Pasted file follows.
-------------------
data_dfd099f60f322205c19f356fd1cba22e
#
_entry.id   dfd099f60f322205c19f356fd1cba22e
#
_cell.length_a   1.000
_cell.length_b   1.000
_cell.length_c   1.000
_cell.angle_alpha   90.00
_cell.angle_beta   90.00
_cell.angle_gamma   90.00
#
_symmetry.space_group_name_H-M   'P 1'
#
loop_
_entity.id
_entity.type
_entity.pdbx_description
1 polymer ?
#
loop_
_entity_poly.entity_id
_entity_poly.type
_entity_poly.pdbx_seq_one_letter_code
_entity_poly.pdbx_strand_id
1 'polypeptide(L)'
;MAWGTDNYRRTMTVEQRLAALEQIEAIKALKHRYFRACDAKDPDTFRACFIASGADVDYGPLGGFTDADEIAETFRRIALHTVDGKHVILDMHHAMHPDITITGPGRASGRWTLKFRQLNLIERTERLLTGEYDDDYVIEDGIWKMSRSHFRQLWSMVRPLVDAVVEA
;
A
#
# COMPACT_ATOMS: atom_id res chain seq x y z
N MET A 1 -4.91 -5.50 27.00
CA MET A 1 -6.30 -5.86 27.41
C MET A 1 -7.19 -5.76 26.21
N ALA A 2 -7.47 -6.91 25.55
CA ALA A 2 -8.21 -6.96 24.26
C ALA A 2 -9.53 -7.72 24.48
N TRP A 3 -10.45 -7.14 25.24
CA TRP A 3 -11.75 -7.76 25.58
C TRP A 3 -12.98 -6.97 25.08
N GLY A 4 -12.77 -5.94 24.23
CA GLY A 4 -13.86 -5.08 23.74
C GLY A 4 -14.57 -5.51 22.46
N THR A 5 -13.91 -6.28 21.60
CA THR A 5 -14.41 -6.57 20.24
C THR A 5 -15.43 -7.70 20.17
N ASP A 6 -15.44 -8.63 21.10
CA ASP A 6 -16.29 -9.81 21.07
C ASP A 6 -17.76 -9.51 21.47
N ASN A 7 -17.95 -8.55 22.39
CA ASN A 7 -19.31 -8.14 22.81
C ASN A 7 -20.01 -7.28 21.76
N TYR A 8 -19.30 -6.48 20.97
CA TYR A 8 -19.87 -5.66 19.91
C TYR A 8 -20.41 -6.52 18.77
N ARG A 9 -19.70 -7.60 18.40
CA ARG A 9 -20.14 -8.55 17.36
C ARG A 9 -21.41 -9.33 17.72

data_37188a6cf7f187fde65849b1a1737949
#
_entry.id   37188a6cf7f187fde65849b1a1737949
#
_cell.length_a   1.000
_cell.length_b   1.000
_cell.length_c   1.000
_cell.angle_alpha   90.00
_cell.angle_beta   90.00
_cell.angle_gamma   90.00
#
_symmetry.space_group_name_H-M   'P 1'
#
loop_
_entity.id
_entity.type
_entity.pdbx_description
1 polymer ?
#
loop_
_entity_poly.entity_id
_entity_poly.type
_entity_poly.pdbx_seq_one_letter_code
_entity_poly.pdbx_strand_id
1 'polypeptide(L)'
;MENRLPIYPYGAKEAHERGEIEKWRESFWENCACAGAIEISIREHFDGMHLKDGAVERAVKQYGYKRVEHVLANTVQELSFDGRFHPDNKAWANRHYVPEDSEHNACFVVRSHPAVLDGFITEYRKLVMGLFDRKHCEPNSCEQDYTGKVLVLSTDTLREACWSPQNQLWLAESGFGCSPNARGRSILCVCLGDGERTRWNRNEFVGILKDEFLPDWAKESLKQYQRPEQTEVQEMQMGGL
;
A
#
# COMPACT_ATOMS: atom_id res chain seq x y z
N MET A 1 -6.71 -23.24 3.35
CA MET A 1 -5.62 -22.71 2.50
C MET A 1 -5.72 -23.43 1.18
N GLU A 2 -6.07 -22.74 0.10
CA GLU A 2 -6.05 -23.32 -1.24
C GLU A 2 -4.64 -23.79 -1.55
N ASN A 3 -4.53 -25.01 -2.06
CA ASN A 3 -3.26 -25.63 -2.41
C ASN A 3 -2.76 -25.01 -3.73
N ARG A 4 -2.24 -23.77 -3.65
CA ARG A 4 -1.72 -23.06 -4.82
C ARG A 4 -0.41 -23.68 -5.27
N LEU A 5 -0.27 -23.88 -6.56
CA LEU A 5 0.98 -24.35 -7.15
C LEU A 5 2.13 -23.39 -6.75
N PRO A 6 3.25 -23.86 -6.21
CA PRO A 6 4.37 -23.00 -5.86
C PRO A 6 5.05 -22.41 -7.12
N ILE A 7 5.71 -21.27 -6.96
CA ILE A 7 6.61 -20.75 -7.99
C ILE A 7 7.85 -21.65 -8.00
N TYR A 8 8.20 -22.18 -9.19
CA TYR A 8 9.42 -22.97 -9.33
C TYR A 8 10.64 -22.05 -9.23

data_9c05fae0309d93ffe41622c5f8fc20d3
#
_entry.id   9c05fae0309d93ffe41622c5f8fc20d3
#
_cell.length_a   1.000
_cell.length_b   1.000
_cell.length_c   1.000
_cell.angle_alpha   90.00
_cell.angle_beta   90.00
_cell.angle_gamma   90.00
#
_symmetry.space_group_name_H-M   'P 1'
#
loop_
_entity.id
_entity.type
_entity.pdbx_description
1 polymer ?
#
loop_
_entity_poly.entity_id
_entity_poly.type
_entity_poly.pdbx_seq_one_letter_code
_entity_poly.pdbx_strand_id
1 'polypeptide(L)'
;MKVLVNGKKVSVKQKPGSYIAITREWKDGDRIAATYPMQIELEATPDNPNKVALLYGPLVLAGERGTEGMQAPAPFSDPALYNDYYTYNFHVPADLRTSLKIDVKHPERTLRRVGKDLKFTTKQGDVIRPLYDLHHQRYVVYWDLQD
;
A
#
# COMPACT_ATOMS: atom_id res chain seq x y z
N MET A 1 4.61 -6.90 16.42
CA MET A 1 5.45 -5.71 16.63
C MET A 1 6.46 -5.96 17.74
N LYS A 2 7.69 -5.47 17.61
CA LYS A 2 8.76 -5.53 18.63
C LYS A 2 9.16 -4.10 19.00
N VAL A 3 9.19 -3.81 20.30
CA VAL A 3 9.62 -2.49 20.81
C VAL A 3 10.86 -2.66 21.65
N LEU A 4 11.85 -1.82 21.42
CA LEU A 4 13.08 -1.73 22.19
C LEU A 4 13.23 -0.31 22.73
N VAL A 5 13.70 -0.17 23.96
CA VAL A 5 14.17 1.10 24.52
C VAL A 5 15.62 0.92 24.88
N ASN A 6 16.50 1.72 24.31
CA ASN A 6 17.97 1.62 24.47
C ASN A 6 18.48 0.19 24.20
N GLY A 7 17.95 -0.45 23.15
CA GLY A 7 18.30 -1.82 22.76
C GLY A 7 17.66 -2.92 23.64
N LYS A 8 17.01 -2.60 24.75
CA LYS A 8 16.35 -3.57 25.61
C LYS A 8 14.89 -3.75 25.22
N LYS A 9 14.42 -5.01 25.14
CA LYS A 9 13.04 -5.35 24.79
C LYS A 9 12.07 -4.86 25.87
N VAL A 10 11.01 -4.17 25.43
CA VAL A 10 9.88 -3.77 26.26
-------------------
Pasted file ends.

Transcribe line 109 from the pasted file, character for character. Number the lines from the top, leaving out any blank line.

N TYR A 8 8.20 -22.18 -9.19